been slept in. But they are not
frightened. Tonight and tomorrow
nlgh.t and forever?so far as these
brave bourgeois are concerned?they
will go to the fields and oaverns for
their slumber only so Prance shall
I do not know hot- *?French
towns have been 1?: * -ince the
German offensive be; . h*? boche
has come, night ait '^ht. over
towns In which he "mout i*ave known
there were but few soldiers and nmpy
children. He has bombed hospitals
deliberately. It has been a part of
the desperate, frightened effort to
break down the morale of the allies
before the German strength goes to
pieces under an abnormal strain. He
would frighten these women and
these home-staying old men, so that
they, in turn, might beg their fight- ,
ing men for peace.
I have been in many defenseless
towns in France "which the boche has
bombed?bombed them in absolute
safety, knowing that there is no
means of keeping him away at night,
knowing that murder by night bomb
ing Is as safe as flying is ever safe?
but I have not found one town that
has been frightened.
IRISH WOMEN PLEDGED
TO RESIST CONSCRIPTION
Will Not Take Place* of Hen
Drawn and Will Aid Families
of All Such.
Correspondence of the Associated Press.
DUBLIN, June 30.?Irish women
were organized for participation In
the antl-oonscriptlon campaign In
Ireland as never before In the history
of political agitation in Ireland. .
Much is now heard of*the "woman's
pledge," the leading feature of the
women's side of the anti-conecription
campaign. The pledge reads as fol
"Because the enforcement of con
scription on any people without their
consent Is tyranny we are resolved to
resist the conscription of Irishmen.
We will not fill the places of men de
prived o^ their work through refus
ing enforced military service. Wj will
do all In our power to help the fam
ilies of men who suffer through en
forced military servioe."
The occasion chosen for the uni
versal' signing of thie pledge by the
women of Ireland was the festival of
St. Columbeille, a national saint
much talked about at the present time
on account of some war prophecies
attributed to him, Including one In
which he is said to have predicted
The woman's pledge was part of a
scheme with which conscription was
retlsted. Wherever possible the sign
ing was aocompanled by floral demon
stration? Organisations taking part
carried wreaths, crosses and other
symbol* to deoorate the place of sign
ceremony also was accompanied
by pilgrimages and processions to
some place of veneration, such as a
church, holy well site 6r altar in
pen*l days or some local memorial of
BTJLGABS DESERT ABMY.
French Headquarter* in Macedonia
Learai Ken Despair of Victory.
LONDON, July 10.?Desertions from
the Bulgarian army on the Mace
donian front are Increasing greatly,
French headquarters In Macedonia in
forms the Salonlki correspondent of
All the deserters say that conditions
In Bulgaria have become unbearable
and that hopes of an ultimate victory
have vanished. Insubordination has
Increased in the Bulgarian army and
many units recently have refused to
obey orders to attack.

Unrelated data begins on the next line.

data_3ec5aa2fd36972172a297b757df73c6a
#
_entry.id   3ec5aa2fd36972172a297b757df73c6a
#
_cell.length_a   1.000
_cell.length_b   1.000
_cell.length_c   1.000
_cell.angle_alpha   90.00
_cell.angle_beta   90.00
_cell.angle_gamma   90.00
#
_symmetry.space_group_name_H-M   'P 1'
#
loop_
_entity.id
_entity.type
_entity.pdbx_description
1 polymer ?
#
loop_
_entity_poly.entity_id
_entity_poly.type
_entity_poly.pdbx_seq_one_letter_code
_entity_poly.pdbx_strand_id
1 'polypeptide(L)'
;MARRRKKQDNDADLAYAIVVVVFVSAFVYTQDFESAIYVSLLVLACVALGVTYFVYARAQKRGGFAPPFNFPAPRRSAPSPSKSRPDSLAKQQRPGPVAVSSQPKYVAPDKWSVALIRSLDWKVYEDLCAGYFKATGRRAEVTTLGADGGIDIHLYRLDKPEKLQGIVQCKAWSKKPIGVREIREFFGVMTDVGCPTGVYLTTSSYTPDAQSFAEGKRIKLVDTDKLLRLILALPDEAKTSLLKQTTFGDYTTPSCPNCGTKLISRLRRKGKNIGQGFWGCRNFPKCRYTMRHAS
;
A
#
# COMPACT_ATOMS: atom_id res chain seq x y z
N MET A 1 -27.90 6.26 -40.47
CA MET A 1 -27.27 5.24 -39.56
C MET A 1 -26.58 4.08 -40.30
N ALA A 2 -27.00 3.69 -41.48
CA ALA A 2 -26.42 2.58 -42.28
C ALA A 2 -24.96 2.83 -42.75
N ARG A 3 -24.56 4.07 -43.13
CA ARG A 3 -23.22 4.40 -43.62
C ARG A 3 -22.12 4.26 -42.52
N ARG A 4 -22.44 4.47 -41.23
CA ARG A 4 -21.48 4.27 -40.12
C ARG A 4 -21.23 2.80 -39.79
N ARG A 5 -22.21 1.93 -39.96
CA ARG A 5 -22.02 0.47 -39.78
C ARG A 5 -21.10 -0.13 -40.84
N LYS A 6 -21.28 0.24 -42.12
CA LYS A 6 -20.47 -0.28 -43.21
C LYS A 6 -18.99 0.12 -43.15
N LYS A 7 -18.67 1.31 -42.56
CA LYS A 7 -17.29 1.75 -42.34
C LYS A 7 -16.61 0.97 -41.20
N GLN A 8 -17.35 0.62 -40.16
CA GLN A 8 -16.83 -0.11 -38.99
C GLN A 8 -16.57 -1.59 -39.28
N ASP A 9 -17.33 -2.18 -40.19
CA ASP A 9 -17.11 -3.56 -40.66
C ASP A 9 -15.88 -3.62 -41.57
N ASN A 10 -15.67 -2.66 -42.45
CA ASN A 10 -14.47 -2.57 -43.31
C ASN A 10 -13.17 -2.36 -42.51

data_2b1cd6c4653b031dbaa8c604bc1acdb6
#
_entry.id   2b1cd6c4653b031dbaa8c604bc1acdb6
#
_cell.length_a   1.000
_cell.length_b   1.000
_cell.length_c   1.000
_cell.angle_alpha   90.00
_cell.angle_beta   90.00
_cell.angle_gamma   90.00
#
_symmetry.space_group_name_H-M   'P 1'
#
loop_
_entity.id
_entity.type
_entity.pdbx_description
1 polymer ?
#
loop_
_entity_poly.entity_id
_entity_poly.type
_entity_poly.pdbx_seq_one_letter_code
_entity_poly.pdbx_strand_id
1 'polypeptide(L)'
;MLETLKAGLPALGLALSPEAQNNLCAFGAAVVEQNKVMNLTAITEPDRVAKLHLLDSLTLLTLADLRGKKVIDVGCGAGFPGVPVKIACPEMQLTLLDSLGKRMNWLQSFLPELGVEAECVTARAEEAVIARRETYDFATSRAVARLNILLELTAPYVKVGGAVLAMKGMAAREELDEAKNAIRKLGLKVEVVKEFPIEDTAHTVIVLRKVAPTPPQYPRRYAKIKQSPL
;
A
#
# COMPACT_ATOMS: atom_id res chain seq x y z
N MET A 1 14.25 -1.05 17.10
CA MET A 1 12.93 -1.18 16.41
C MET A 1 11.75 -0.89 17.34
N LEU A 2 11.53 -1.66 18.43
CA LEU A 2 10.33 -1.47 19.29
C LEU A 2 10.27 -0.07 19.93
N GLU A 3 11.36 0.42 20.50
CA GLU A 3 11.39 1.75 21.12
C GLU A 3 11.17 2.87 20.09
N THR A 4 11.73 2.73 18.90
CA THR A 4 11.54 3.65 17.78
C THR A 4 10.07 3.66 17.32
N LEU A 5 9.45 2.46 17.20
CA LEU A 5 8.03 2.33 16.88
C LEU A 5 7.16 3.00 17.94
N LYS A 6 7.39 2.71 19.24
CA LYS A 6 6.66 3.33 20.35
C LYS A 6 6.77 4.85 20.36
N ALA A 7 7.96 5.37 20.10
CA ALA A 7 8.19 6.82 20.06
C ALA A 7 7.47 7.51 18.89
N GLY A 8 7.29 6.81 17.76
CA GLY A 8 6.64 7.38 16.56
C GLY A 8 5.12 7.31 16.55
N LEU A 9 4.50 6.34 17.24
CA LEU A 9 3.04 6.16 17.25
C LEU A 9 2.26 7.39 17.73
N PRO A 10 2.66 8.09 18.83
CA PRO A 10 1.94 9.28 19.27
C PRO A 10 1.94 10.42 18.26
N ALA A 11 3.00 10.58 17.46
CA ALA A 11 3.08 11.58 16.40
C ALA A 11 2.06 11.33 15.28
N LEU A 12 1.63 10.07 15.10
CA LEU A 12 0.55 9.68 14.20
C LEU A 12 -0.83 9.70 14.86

The submarine danger In the Med
iterranean Is declining, the corre
spondent adds. Supplies needed In
Greece are arriving with greater reg
We Are Closed
Van Wiclde Piano
to the F. G. SMITH PIANO CO.
1217 F Street
Beg. U. 8/Pat. Off.
Save Time and Space-Promote Efficiency
Over 250 Now Used by Uncle Sam
Our big, busy Government executives have "Okeh'd"
the MULTIPLEX. This convenient, time-saving device
is now doing its bit in some branch of nearly every Gov
' crnmental Department. That's because MULTIPLEX
is the only practical system for handling maps, blue
prints, charts, etc., which must
be referred to frequently-and
quickly. There's no lost time or
motion where MULTIPLEX
is" used. It" saves space and
conserves energy. There's a
style for every requirement.
Write Or phone our local rep
resentative for prices and par
ments equipped with
?Dept. of Agriculture.
?Dept. of Commerce.
?Dept. of Interior.
?Library of Congress.
" ?Treaeury. Dept.
?Dept. of Labor.
?Port Office Dept.
Washington SampK Room,
St. James Hotel
Htwry Fredericks. Mata 3447.
At the Capitol this afternoon
- at 5 o'clock by the United States
Marine Band, William H. San*
March. "The New Tork
Overture, "Oberon" Weber
Prologue from "Pagliacd,"
Grand scenes from "Lore.
Tales of Hoffman". .Offenbach
Walts, "The Debutante,"
Patrol, "Marching Through
Suite, "The Courts of Granada."
(a) Introduction and March to
"The. Star Spangled Banner."
By the U. S. Soldiers' Home
Band, in the bandstand, this
afternoon at 6:45 o'clock. John,
S. M. Zimmermann, director.
"My Country, 'Tls of Thee."
March, "The Reverberator,"
Overture, "Ufe a Dream,"
. Paraphrase, "The Last Hope,"
Selection, "Don Cesar de ?
Pox trot, "After a Thousand
Walts, "Laxirre" Blanke
Idyl, "Love and Kisses," Harris
Finale, "Laughing- Sam," Rolfe
"The Star Spangled Banner."
IN PHILADELPHIA SEE
PHILADELPHIA. July 10.?Most
Rev. Denis J. Dougherty was today
enthroned as archbishop of the see of
Philadelphia and the province of
Pennsylvania . The ceremony took
place in the Roman Catholic Cathe
dral in this city and was attended
by hundreds of dignitaries of the
Catholic Church from many parts of
Cardinal Gibbons inducted into
office the new metropolitan of the
diocese, who is a native of Pennsyl
vania. Previous to his elevation he
was bishop of the Buffalo diocese.
The Master Tailors' Association of
Paris has adopted a resolution ask